We focus on Beagles
that can do it all
here at Lane Rae!
Welcome to Lane Rae Beagles
Statistics are in and we had a Great year in 2015!!|
(A Special THANK YOU to the wonderful families that love our Beagles and still allow me to show them!
Without you my program would not continue to grow and be so successful!)
AKC Grand Champion Lane Rae's I's a Special:
Was the Number One 13" Dog in the United States,
Number Two Overall by Breed Points,
And was Awarded Select dog at the Westminster Kennel Club Dog Show!
Russian Champion Art-Fantasy Glorious Mermaid:
Was Tied for the Number One Top Producing Dam in the United States!
2015 AKC Top Breeders:
We were Listed at the Number Five Position!
2015 AKC Top Kennel Names:
We were Listed at the Number Four Position!
What an Honor all the way Around! I am So Thankful and Proud!
History of the Beagle and Points of Interest:
Beagle-type dogs have existed for over 2,000 years but the modern breed
was developed in Great Britain around the 1830s from several breeds, including
the Talbot Hound, the North Country Beagle, the Southern Hound, and possibly
even the Harrier.
In the 1840s, a standard Beagle type was beginning to develop: the distinction
between the North Country Beagle and Southern Hound had been lost, but there
was still a large variation in size, character, and reliability among the emerging
packs. In 1856, writing in the Manual of British Rural Sports, was still dividing
Beagles into four varieties: the medium Beagle; the dwarf or lapdog Beagle; the
fox Beagle (a smaller, slower version of the Foxhound); and the rough-coated or
terrier Beagle, which he classified as a cross between any of the other varieties
and one of the Scottish terrier breeds.
By 1887 the threat of extinction was on the wane: there were 18 Beagle packs in
England. The Beagle Club was formed in 1890 and the first standard drawn up at
the same time. The following year the Association of Masters of Harriers and
Beagles was formed. Both organizations aimed to further the best interests of the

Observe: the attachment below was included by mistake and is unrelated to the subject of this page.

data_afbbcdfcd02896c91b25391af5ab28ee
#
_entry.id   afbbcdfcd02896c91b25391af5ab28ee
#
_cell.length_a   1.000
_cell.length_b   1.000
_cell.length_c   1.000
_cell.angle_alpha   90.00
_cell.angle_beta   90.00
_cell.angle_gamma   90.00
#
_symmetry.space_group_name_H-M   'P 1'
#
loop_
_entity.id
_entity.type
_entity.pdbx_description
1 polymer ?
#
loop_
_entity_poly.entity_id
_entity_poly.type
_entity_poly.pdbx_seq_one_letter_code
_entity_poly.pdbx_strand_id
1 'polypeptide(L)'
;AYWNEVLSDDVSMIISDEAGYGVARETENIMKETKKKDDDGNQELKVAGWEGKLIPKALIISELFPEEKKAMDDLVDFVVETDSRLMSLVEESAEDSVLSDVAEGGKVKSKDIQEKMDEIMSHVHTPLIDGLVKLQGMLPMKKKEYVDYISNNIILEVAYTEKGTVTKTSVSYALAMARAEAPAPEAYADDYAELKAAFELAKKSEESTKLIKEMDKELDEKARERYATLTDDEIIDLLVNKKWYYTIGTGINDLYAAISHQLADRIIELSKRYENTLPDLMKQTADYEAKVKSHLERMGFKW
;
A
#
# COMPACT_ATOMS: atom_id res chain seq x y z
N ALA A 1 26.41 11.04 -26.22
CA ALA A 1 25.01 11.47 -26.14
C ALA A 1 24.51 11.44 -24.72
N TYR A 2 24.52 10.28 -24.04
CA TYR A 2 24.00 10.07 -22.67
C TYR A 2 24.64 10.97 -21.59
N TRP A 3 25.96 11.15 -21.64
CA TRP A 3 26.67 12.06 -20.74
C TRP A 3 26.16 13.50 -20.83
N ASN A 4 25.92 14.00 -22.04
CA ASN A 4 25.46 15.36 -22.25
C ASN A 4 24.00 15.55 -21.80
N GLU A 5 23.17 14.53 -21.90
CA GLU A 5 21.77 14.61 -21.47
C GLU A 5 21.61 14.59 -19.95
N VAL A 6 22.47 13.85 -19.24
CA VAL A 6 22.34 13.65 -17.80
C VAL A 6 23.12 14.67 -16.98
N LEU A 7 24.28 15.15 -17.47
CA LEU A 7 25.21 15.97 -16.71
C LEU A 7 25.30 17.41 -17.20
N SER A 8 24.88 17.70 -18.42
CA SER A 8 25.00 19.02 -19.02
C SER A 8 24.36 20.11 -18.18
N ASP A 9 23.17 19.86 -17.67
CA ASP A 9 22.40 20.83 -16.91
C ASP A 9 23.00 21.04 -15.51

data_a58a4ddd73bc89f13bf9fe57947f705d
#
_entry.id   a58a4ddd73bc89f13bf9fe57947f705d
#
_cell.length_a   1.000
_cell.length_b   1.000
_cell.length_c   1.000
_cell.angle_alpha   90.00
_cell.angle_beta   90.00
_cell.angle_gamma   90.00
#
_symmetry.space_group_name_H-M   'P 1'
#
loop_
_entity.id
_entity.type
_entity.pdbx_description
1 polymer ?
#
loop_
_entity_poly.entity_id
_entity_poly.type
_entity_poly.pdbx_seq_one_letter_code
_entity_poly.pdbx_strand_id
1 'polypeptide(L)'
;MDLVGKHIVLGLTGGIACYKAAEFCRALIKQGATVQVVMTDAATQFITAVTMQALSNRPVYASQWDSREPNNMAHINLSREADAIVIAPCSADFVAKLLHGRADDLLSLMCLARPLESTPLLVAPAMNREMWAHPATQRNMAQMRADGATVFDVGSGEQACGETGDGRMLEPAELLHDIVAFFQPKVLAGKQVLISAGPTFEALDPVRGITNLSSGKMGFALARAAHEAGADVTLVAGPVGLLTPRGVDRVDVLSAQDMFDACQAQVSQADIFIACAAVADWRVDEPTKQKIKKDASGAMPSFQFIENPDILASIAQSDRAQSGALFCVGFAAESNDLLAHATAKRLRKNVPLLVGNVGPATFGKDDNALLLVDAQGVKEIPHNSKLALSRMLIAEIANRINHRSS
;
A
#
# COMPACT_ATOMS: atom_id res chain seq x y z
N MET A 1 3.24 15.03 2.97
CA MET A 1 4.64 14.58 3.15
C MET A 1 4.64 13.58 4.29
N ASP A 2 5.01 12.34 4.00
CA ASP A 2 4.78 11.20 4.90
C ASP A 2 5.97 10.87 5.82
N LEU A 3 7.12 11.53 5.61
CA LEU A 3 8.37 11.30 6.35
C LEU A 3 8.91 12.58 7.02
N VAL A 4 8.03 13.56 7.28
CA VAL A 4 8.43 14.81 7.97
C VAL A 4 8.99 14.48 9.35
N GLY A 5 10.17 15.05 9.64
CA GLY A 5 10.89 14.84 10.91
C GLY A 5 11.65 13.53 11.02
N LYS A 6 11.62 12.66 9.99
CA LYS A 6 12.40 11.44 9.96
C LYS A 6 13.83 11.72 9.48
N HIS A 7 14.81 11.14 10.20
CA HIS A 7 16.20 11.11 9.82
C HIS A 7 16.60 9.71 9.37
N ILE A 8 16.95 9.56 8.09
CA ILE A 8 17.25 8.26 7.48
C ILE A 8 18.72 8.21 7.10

breed, and both were keen to produce a standard type of Beagle. By 1902 the
number of packs had risen to 44.
Beagles were in the United States by the 1840s at the latest, but the first dogs were
imported strictly for hunting and were of variable quality and it is unlikely these dogs
were representative of the modern breed. The description of them as looking like
straight-legged Dachshunds with weak heads has little resemblance to the current
standard. Serious attempts at establishing a quality bloodline began in the early
1870s when several dogs were imported from England, the first American standard
was drawn up and the Beagle was accepted as a breed by the American Kennel
Club (AKC) in 1884.
Beagles have always been more popular in the United States and Canada than in
their native country. The National Beagle Club of America was formed in 1888 and
by 1901 a Beagle had won a Best in Show title. North American activity during
World War I was minimal, but the breed showed a much stronger revival in the U.S.
than in other countries when hostilities ceased and has ranked in the top-ten most-
popular breeds for over 30 years. From 1953 to 1959 the Beagle was ranked number
1 on the list of the American Kennel Club's registered breeds; in 2005 and 2006 it
ranked 5th out of the 155 breeds registered. By 2011 the breeds popularity again
took a climb to the 2nd position and remains in the top 5 to this day.
Their popularity comes as no surprise as the Beagle is one of the most loving, gentle
and enjoyable breeds available. Their outgoing and playful puppy-like personalities
make them a joy to be around and their over-all genetic health is very stable. These
sturdy little dogs make outstanding family pets and hunting dogs which require little
grooming. They can be quite "set in their ways" though with a nose that leads them
into trouble so every prospective Beagle owner should understand that a fenced in
yard is a necessity.
Beagles are separated into two varieties. The under 13" variety and the 13"-15"
variety, though it can be fairly difficult to determine which category a puppy will
eventually fit into, the American (and Canadian) standards accept a smaller Beagle
than the remainder of the world which accepts Beagles up to 16" (or more) and so
has no class separation in size. The Beagle comes in a variety of exciting colors